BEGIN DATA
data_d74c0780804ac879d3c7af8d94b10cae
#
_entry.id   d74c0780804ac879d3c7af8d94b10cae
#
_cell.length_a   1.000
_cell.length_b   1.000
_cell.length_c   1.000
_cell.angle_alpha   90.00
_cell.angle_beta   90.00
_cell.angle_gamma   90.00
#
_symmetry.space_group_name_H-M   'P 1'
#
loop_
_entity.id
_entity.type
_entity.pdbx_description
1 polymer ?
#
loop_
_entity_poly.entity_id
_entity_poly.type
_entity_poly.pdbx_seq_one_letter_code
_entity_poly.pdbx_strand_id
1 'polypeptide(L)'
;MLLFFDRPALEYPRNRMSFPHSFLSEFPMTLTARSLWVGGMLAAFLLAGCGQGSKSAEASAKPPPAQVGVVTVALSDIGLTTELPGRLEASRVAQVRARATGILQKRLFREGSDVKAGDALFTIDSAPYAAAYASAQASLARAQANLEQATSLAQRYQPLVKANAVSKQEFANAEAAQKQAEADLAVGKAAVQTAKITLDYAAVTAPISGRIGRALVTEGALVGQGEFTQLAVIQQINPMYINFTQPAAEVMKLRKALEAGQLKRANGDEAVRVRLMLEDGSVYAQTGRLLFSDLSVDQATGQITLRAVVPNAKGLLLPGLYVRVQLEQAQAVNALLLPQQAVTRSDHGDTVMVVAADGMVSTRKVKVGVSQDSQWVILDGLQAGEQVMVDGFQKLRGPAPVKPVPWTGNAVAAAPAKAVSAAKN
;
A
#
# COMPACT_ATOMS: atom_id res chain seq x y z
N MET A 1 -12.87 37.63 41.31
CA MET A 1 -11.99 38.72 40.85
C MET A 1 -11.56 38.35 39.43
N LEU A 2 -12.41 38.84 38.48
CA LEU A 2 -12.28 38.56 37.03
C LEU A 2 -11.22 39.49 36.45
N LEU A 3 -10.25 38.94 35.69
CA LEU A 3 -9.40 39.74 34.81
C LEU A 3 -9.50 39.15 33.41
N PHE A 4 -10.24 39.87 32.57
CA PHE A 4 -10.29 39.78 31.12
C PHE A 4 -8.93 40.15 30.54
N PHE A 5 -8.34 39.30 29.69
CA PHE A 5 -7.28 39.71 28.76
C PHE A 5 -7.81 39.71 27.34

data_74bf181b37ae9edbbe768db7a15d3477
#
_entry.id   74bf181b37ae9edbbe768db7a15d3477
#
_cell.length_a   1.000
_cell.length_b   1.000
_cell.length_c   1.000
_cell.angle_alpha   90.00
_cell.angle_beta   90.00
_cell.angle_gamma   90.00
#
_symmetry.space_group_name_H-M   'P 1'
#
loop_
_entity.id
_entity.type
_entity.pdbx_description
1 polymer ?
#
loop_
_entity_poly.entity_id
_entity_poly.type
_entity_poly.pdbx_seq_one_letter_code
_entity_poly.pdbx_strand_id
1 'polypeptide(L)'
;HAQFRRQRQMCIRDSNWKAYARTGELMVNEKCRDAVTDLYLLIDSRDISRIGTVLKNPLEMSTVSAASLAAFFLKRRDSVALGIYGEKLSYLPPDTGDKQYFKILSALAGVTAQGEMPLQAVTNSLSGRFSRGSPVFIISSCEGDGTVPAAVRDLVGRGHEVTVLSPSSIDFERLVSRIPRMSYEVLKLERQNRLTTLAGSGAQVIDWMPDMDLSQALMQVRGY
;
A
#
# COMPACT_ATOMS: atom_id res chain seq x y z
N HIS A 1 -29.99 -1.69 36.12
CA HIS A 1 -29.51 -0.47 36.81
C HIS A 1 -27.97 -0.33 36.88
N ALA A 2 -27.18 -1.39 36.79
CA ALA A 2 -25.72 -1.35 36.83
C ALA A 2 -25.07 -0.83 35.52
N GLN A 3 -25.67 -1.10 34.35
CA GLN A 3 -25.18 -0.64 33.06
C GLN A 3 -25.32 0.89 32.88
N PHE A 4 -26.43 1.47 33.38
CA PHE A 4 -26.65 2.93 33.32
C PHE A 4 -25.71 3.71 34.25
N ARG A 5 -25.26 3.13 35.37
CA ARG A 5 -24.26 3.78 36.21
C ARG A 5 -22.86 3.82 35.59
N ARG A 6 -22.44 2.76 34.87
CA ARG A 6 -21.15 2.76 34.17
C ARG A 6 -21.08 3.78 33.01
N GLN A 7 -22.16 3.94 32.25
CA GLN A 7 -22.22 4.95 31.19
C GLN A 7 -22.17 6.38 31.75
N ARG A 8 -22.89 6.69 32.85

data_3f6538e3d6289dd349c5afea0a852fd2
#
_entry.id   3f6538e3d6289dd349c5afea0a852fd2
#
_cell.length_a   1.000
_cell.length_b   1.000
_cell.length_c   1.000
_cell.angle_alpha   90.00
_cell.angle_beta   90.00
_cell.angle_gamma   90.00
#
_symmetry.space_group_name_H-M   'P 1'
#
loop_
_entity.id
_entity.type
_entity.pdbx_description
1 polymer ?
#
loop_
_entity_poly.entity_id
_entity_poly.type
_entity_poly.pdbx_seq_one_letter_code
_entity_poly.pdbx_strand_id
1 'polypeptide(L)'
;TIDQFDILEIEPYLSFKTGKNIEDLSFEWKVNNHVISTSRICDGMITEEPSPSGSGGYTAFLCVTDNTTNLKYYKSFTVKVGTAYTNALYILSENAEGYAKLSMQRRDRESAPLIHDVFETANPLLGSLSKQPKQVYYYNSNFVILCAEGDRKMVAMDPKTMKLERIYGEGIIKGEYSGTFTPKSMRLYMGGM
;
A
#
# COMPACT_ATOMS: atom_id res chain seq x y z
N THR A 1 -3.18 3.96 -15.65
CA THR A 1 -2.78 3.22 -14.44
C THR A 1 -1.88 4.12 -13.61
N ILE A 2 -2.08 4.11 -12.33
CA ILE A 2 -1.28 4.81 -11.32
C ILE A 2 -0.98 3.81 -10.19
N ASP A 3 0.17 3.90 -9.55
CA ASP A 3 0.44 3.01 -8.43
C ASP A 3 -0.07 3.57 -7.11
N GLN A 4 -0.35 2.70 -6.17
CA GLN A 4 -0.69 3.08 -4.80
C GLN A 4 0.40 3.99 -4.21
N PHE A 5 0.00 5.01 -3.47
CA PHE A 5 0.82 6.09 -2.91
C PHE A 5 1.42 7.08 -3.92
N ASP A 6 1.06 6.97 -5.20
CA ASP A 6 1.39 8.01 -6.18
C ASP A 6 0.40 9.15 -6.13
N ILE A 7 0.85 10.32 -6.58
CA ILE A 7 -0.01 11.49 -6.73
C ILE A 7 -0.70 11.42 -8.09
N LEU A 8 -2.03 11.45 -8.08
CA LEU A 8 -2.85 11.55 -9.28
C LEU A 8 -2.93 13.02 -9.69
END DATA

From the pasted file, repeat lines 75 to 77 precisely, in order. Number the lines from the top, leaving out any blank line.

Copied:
# COMPACT_ATOMS: atom_id res chain seq x y z
N HIS A 1 -29.99 -1.69 36.12
CA HIS A 1 -29.51 -0.47 36.81